Will Layoffs be based on Diversity?
By Jonathan Bean • Thursday October 15, 2009 1:43 PM PDT •
In recent weeks, the USA Today and National Public Radio have crowed that this recession is different: most of those losing jobs were men (and predominantly white). This is “encouraging” according to these news outlets.
Why is it good? Because a majority of the workforce is now made up of women; and blacks have not been hurt as much as whites (the media seem to have forgotten about Asians and Hispanics but what else is new?). This is an advance in gender, if not racial, diversity. Whooo. One wonders how those women married to unemployed men think about their gender’s “advance.”
Is this recession different? We won’t know until later but with “diversity accomplishments” now part of our academic job descriptions, there is reason to think that we may be evaluated accordingly when (or if) layoffs occur. After all, what better way to “diversify” the faculty than to adopt the slogan:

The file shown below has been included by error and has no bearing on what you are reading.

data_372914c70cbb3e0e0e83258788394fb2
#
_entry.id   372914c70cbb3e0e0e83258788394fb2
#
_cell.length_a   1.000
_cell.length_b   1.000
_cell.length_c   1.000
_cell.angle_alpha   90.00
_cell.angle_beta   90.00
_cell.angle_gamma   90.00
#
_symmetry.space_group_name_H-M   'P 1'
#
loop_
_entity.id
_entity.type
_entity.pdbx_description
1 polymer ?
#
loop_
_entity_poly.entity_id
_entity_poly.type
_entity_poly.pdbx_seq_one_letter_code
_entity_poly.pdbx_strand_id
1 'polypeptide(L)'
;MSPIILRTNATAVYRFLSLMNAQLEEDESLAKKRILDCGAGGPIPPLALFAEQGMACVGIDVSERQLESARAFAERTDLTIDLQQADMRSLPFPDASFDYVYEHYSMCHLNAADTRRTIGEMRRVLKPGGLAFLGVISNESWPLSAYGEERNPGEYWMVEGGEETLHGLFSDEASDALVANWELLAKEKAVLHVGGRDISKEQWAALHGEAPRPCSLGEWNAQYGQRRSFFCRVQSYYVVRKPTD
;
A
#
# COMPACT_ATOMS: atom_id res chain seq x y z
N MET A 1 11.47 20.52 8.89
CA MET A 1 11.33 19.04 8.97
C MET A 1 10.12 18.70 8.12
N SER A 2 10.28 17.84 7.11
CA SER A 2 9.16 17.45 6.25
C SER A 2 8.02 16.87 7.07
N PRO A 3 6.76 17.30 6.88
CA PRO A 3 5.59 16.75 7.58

“First thing we do, fire all the white males!”
Employers are fearful of employment-related lawsuits and this is the first recession to seriously threaten academic jobs since 1982. The Diversity Machine has grown enormously since 1982, when it was only a glimmer in the eyes of campus social engineers. Today it is an industry that influences accreditation bodies, professional associations, and university practices (think of the money set aside for “diversity hires”).
If universities can make diversity hires, why not make the same decision when firing people?
Time to dust off your computer screen and search for labor relations law in your state. Those of us with unions ought to contact them too if the proverbial four-letter word “hits the fan.”